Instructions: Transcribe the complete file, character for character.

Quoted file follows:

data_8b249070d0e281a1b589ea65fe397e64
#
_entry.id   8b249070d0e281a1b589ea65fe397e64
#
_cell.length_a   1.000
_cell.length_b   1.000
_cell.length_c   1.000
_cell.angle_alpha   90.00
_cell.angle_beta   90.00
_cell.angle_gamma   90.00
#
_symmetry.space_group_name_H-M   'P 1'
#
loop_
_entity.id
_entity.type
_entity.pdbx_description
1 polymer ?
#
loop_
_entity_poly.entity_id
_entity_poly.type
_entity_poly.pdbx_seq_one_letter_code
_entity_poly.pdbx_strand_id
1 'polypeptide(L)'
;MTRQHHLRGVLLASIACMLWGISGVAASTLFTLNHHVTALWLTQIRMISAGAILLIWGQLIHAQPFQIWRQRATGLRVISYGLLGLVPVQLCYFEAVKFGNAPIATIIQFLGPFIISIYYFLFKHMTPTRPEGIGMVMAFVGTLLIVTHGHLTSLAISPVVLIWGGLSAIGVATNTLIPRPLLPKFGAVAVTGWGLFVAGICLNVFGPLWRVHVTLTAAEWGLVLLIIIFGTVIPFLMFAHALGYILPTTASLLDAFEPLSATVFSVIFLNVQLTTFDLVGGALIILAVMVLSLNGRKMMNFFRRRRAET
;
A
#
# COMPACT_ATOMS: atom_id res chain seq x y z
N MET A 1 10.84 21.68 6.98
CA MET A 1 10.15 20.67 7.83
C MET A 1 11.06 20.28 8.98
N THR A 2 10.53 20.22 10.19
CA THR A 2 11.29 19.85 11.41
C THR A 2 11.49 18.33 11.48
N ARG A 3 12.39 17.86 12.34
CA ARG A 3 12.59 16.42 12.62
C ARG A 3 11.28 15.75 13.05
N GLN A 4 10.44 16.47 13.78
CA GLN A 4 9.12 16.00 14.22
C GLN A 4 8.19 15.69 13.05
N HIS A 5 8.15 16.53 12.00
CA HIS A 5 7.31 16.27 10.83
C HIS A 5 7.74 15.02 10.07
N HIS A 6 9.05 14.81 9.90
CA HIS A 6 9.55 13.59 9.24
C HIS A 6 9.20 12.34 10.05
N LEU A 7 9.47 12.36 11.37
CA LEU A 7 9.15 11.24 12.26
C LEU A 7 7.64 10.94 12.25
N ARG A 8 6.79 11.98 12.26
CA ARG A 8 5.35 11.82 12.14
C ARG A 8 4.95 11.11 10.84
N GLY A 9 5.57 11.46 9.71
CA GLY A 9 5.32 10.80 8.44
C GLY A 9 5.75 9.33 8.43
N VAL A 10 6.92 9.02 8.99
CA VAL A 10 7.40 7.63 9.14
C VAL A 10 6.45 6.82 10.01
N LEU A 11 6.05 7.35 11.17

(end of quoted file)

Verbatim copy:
data_8b249070d0e281a1b589ea65fe397e64
#
_entry.id   8b249070d0e281a1b589ea65fe397e64
#
_cell.length_a   1.000
_cell.length_b   1.000
_cell.length_c   1.000
_cell.angle_alpha   90.00
_cell.angle_beta   90.00
_cell.angle_gamma   90.00
#
_symmetry.space_group_name_H-M   'P 1'
#
loop_
_entity.id
_entity.type
_entity.pdbx_description
1 polymer ?
#
loop_
_entity_poly.entity_id
_entity_poly.type
_entity_poly.pdbx_seq_one_letter_code
_entity_poly.pdbx_strand_id
1 'polypeptide(L)'
;MTRQHHLRGVLLASIACMLWGISGVAASTLFTLNHHVTALWLTQIRMISAGAILLIWGQLIHAQPFQIWRQRATGLRVISYGLLGLVPVQLCYFEAVKFGNAPIATIIQFLGPFIISIYYFLFKHMTPTRPEGIGMVMAFVGTLLIVTHGHLTSLAISPVVLIWGGLSAIGVATNTLIPRPLLPKFGAVAVTGWGLFVAGICLNVFGPLWRVHVTLTAAEWGLVLLIIIFGTVIPFLMFAHALGYILPTTASLLDAFEPLSATVFSVIFLNVQLTTFDLVGGALIILAVMVLSLNGRKMMNFFRRRRAET
;
A
#
# COMPACT_ATOMS: atom_id res chain seq x y z
N MET A 1 10.84 21.68 6.98
CA MET A 1 10.15 20.67 7.83
C MET A 1 11.06 20.28 8.98
N THR A 2 10.53 20.22 10.19
CA THR A 2 11.29 19.85 11.41
C THR A 2 11.49 18.33 11.48
N ARG A 3 12.39 17.86 12.34
CA ARG A 3 12.59 16.42 12.62
C ARG A 3 11.28 15.75 13.05
N GLN A 4 10.44 16.47 13.78
CA GLN A 4 9.12 16.00 14.22
C GLN A 4 8.19 15.69 13.05
N HIS A 5 8.15 16.53 12.00
CA HIS A 5 7.31 16.27 10.83
C HIS A 5 7.74 15.02 10.07
N HIS A 6 9.05 14.81 9.90
CA HIS A 6 9.55 13.59 9.24
C HIS A 6 9.20 12.34 10.05
N LEU A 7 9.47 12.36 11.37
CA LEU A 7 9.15 11.24 12.26
C LEU A 7 7.64 10.94 12.25
N ARG A 8 6.79 11.98 12.26
CA ARG A 8 5.35 11.82 12.14
C ARG A 8 4.95 11.11 10.84
N GLY A 9 5.57 11.46 9.71
CA GLY A 9 5.32 10.80 8.44
C GLY A 9 5.75 9.33 8.43
N VAL A 10 6.92 9.02 8.99
CA VAL A 10 7.40 7.63 9.14
C VAL A 10 6.45 6.82 10.01
N LEU A 11 6.05 7.35 11.17